When speaking to people who live OTP, I often find that their perception of living intown is markedly different than the reality that I experience every day. Three of the most common misperceptions I hear about are the crime, traffic and schools - they're all worse than the 'burbs, right? Well, I've covered the topic of schools before, so in this article I'll tackle crime, and we'll save traffic for a later article. Often times people who grew up in the metro Atlanta area have their opinions forged over decades past. There is a tendency, as we get older, to have nostalgia for the "good ol' days" of our youth, and think that everything is going downhill now. However, what many may not realize is that, in reality, things have dramatically improved over the last couple of decades.
Let's speak for a moment on a macro scale. Because of the 24-hour news cycle and the tendency to sensationalize bad news, many people think we are living in an era of declining morals and increasing violence and crime. In actuality, that's not the case. Stephen Pinker makes the case in his book, "The Better Angels of Our Nature: Why Violence Has Declined," that we may be living in the most peaceful moment in our species' existence. You might say, "Interesting book, but I bet the statistics say otherwise." Actually, no, statistics confirm that ...
If you're involved in the Atlanta residential real estate market in any capacity, buyer, seller, agent or other, you've noticed that something has changed over the last year. The market has shifted significantly. Homes are selling fast, and I mean crazy-fast. What's "crazy-fast?" Days. Sometimes just one day. Sometimes not even a day. Often with multiple offers. I've experienced faster than expected sales recently on both sides of the transaction, on my own listings and when representing buyers. And from speaking with other agents around time, I'm not alone. "Sure," you might say, "that's anecdotal evidence, but is it really true for the Atlanta market as a whole?" I looked at the numbers and here's what I found.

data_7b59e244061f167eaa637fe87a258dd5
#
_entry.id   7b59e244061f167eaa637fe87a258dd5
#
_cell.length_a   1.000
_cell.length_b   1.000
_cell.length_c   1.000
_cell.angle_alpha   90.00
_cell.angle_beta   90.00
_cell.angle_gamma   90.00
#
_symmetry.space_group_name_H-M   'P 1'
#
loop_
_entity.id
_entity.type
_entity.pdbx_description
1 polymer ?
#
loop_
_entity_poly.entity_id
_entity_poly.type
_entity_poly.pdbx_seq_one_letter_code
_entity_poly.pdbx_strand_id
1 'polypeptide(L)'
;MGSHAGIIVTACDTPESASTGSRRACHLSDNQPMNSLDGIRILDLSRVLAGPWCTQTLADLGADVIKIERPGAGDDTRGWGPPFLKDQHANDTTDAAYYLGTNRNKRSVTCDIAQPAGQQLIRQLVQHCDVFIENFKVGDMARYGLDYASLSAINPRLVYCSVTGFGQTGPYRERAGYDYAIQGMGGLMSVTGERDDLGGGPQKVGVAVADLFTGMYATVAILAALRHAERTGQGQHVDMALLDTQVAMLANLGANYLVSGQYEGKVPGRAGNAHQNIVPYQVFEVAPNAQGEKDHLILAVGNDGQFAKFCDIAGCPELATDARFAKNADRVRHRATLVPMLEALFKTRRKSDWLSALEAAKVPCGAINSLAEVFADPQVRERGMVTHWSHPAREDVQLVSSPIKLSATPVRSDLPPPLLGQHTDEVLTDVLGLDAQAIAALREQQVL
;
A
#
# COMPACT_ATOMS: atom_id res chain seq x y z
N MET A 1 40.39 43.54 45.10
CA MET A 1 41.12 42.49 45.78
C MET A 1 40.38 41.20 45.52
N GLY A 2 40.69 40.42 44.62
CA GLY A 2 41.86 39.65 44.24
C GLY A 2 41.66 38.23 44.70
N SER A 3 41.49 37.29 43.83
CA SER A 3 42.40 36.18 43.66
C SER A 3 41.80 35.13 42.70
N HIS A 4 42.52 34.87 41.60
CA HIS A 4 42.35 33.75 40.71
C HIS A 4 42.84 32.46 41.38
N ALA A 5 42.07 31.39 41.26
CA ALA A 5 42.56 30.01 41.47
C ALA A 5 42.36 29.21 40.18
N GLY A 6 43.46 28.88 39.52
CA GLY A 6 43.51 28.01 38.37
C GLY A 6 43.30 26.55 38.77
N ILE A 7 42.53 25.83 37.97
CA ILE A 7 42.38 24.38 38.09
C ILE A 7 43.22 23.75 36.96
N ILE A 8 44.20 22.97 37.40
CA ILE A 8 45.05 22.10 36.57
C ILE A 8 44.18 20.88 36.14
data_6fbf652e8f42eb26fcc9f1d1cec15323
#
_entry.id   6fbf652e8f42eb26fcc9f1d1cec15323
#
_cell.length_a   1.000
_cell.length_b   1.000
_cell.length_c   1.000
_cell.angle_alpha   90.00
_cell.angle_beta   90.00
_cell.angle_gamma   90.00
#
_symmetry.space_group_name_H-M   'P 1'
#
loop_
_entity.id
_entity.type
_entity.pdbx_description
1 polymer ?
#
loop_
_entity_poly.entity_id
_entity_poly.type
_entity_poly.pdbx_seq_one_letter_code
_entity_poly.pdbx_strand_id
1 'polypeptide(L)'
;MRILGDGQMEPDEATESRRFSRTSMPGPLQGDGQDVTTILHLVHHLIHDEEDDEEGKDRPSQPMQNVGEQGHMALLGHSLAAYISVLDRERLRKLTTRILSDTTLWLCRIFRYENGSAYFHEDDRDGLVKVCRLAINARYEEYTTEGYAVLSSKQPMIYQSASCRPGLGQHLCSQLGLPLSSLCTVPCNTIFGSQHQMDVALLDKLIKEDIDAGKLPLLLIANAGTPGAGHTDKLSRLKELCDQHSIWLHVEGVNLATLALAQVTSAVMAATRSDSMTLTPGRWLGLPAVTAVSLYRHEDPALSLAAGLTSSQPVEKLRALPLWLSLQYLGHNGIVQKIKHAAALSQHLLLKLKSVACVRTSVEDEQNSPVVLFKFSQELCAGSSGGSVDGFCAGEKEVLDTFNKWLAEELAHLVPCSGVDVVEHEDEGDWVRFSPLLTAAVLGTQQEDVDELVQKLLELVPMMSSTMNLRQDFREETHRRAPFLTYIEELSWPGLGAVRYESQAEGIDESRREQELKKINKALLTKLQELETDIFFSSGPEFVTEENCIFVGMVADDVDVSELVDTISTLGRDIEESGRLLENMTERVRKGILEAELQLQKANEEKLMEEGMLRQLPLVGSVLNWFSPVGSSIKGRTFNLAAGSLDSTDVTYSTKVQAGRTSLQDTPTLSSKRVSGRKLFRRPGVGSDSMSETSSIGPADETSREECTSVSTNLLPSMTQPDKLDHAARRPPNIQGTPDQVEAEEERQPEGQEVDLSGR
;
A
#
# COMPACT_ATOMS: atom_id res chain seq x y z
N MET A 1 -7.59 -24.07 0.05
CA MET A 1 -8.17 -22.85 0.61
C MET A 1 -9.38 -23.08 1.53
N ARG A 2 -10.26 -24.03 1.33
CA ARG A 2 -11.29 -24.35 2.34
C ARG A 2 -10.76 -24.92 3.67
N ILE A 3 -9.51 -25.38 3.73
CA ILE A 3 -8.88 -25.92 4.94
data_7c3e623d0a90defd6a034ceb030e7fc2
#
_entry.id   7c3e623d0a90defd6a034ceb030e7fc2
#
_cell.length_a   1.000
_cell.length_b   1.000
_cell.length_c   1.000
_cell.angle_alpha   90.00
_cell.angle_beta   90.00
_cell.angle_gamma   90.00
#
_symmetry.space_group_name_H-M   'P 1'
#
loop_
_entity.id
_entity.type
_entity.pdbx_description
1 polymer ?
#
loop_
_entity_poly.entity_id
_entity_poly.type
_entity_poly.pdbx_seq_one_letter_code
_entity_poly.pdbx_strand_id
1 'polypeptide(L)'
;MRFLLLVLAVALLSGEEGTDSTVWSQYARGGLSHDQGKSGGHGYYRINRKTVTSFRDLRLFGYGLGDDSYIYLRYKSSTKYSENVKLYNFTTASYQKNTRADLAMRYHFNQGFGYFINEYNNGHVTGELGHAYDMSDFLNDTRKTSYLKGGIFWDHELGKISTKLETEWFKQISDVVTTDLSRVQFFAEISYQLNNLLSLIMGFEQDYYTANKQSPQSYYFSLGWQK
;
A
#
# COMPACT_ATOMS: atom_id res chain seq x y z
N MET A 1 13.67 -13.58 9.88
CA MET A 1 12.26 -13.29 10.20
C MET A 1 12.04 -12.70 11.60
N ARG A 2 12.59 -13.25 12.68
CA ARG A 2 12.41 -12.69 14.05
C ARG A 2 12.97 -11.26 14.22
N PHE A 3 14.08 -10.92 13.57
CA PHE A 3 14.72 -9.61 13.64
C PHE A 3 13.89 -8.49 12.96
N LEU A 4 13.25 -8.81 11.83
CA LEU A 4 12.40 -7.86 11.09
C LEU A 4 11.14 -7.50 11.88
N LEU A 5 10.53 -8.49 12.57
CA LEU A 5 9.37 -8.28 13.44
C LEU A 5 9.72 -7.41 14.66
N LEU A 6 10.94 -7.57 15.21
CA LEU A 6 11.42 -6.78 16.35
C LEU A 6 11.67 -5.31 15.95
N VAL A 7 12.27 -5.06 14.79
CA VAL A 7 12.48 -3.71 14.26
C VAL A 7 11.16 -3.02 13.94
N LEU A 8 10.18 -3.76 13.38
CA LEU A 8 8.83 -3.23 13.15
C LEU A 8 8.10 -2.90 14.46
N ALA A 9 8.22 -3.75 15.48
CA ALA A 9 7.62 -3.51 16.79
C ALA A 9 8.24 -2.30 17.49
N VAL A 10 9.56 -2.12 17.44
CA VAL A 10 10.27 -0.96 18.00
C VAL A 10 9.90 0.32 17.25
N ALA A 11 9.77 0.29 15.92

I checked the FMLS records over the last 3 years to see how many homes sold each year in various days-on-market brackets. For the purposes of this blog post, I'm just using single-family homes sold in the city of Atlanta. Below are the numbers:
Homes sold in 14 days or less in Atlanta:
Homes sold in 7 days or less in Atlanta:
Homes sold in 3 days or less in Atlanta:
Homes sold in 1 day or less in Atlanta:
Atlanta has a unique feel compared to similar sized cities owing much to its ample tree canopy and collection of parks. It has earned the nickname of "the city in the forest" based on the fact that its tree coverage is the highest of all major US cities. Atlanta also has 343 parks, gardens, nature preserves and public greenspaces, totaling 3,622 acres. This blog post is the first in a series that will profile the various parks and greenspaces around Intown Atlanta and Buckhead. Today's featured space is Tanyard Creek Park
Tanyard Creek Park is located in the southern portion of Buckhead, between the neighborhoods of Collier Hills and Ardmore Park. Tanyard Creek Park has a little bit of something for everyone. There is a paved path that runs the length of the park from north to south, which is part of the Atlanta Beltline project. This path is stroller-friendly and suitable for running and biking as well. On the east side of this path is a huge, open grassy area. Here you'll often see groups of people playing frisbee or tossing a football around. This area has become sort of an unofficial off-leash dog park, though technically Atlanta's leash law applies, so use your discretion. On the west side of the path is a large playground area with swings, slides and other play equipment. The northern end of the path runs up to southern extremity of Bobby Jones...
As mentioned in a previous blog post, Atlanta has some fine public schools. But, like most other cities, there are also those that are underperforming. This has a predictable effect on people's behavior, both in terms of real estate as well as the attendance of the schools. Home buyers are attracted to the Intown Atlanta and Buckhead neighborhoods that have the best schools in Atlanta. This bolsters home values in those neighborhoods, but also leads to overcrowding in those schools. This overcrowding is exacerbated by the 61% surge of young professionals living in Intown Atlanta. In decades past, most young couples would move to the 'burbs when they settled down. Now many of them are staying intown. Meanwhile, other schools end up under capacity. Simple solution; just move kids from the overcrowded schools to those that are under capacity, right? Not so fast.
A portion of one of the proposed options The Atlanta Public Schools district is in the early stages of studying how to remedy this situation. The demographers have come up with 4 options on...
Now that we have a kid on the way, we sometimes hear some of our our suburban friends say, "Well, now you have to move OTP!" We actually had one friend-of-a-friend stridently exclaim, "You can't raise kids in the city!" (Gasp!) Oh really? Why's that? Of course everyone has their biases, but putting those aside, the subject that often seems to come up is schools. Some of the more "open minded" suburbanites would concede that it might be OK to raise kids in the city, but one would have to send their kids to private school. But is this true? Are there really no good public schools in the city of Atlanta?